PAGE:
The German paper says today in an editorial: "Even if a last-moment compromise should be found that saves Mostar from being a divided city, doubts must prevail that such a compromise can last. In Mostar, nationalistic blindness, a need for revenge, and criminality combine virtually hopelessly. In the city itself the options of the Europrean Union are exhausted. Other than the threat of the withdrawal -- more dangerous for the EU itself than for the Croatians -- there are no means for pressure. . . . If the peace process is not to fail entirely, rigid conditions for the Croatian leadership must be set up. . . . The quicker Germany gives up its illusions of friendship with Tudjman, the earlier effective pressure can be put on him."
FINANCIAL TIMES: A stand off in Mostar will spell doom for the final phase of the Dayton accords
Writing from Belgrade, Laura Silber says in an analysis: "The Croat boycott of the city council casts a pall over a Bosnia-wide poll set for September 14. . . . A withdrawal (by the EU mission) would mean another defeat for efforts to unify Croats and Moslems in Mostar, which until 1994 was the scene of the most bitter fighting in the 10-month Croat war against the Muslims. . . . The stand off will spell doom for the final phase of the Dayton accords after the September elections, when the parties are due to build joint governing institutions with the Bosnian Serbs."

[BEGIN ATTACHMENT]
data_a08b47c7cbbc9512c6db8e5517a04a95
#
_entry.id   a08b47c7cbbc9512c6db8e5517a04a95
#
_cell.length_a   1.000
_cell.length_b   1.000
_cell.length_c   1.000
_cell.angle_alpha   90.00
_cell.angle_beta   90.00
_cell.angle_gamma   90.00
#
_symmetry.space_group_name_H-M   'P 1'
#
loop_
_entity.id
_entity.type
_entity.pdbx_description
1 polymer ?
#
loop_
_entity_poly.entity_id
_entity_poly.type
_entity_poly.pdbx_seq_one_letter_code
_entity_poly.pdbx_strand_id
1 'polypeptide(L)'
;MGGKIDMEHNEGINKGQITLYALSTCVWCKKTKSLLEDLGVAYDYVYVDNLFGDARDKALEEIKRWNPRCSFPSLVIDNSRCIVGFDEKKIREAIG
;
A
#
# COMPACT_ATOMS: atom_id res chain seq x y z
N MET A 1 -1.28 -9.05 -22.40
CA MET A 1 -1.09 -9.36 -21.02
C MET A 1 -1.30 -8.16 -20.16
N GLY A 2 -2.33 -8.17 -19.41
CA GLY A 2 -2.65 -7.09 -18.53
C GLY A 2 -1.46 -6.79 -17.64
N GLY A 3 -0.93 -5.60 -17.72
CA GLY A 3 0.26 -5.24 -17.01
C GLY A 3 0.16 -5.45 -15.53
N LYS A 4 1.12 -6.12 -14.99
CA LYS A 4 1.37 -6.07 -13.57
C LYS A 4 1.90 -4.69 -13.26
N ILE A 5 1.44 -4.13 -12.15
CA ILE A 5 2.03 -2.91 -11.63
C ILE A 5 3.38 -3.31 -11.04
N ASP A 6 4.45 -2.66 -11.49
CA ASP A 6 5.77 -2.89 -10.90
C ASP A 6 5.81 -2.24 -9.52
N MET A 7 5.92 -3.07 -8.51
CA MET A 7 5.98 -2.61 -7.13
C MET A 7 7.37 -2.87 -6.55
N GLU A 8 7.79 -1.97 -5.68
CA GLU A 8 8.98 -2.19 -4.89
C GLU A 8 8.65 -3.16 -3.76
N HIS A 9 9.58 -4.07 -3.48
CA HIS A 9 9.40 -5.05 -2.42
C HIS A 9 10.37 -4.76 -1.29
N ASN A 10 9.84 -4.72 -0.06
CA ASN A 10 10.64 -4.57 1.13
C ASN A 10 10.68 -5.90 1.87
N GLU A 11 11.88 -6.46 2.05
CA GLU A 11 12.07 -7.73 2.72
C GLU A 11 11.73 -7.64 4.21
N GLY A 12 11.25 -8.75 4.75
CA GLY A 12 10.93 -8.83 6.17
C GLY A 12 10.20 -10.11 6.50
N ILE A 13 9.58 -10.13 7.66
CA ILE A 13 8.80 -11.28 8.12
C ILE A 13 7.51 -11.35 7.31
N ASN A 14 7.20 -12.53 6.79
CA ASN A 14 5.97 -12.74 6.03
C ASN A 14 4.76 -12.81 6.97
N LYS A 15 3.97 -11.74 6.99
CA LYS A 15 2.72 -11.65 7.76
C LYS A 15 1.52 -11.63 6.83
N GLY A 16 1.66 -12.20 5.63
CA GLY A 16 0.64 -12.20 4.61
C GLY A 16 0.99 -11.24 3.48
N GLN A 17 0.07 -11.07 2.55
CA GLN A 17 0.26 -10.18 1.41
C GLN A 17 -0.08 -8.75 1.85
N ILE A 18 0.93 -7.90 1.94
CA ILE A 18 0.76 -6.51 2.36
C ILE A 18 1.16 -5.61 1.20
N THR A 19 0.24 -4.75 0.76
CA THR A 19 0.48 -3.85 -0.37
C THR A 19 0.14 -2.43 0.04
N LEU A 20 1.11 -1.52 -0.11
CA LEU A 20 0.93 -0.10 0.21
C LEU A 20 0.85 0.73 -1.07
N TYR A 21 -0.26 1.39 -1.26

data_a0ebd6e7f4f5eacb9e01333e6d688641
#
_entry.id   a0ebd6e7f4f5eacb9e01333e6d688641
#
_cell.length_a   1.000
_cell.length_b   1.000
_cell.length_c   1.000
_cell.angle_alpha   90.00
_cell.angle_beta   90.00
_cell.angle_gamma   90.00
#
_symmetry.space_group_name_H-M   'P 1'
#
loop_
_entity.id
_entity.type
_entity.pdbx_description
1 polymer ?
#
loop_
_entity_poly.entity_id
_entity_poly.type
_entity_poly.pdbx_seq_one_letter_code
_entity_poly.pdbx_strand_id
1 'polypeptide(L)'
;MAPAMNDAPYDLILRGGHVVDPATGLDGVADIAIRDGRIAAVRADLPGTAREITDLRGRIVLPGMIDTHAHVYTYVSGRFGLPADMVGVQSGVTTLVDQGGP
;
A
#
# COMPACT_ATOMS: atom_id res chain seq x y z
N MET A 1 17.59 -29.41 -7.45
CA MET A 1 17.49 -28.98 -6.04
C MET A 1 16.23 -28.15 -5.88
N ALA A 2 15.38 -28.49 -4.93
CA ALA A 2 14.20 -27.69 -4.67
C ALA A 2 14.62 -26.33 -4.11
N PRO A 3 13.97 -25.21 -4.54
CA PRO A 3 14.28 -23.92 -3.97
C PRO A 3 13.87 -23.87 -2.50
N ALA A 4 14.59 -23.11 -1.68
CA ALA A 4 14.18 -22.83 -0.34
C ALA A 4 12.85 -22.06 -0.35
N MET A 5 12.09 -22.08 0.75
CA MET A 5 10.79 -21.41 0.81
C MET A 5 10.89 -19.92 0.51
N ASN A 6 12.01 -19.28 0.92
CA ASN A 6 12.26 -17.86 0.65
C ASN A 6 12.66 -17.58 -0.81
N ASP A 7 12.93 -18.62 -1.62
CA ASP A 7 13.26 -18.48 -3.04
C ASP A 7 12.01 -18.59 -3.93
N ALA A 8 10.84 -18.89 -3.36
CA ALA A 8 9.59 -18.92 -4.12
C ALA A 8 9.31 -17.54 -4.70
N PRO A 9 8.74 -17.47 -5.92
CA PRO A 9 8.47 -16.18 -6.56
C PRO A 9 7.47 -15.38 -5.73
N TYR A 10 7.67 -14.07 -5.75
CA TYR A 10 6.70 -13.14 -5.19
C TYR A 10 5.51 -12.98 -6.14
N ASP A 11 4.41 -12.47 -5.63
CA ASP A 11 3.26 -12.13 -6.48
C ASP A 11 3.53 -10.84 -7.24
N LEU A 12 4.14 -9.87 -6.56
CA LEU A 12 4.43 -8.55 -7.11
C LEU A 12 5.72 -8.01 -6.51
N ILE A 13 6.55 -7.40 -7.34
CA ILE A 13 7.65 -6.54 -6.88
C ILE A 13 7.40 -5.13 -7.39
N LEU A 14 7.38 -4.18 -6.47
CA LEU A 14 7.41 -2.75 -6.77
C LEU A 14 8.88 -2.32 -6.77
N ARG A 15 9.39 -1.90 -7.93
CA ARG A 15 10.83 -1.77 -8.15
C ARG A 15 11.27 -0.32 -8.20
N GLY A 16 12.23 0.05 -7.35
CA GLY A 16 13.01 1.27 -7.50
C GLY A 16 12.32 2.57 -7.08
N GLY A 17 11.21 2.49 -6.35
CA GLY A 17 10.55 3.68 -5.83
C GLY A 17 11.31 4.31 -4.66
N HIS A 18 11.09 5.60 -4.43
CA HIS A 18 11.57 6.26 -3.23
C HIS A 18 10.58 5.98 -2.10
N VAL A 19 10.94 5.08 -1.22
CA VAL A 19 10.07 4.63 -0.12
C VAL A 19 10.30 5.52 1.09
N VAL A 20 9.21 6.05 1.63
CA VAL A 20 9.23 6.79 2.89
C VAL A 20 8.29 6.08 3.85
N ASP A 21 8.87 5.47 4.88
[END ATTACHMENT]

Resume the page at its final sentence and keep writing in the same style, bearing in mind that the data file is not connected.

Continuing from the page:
LE FIGARO: The EU has no carrot to make the Croats' mouth water
In the French newspaper today, Eric Biegala writes: "An official of the European Union points out today,'The problem is that we don't have a carrot to make the Croats' mouth water. All our reconstruction budgets have already been defined or even spent. The EU has allocated for us only a minimum sum covering the immediate needs of withdrawal.' . . .Deprived of the carrot, the Europeans must resort to the stick' This means to apply pressure, calling on the allied Americans for help. . . . The deadline that the EU set already has passed by, and the European officials admit that negotiations may last for another 24 hours, an obvious sign that everybody expects a last-minute agreement. . . which will enable everybody to save face."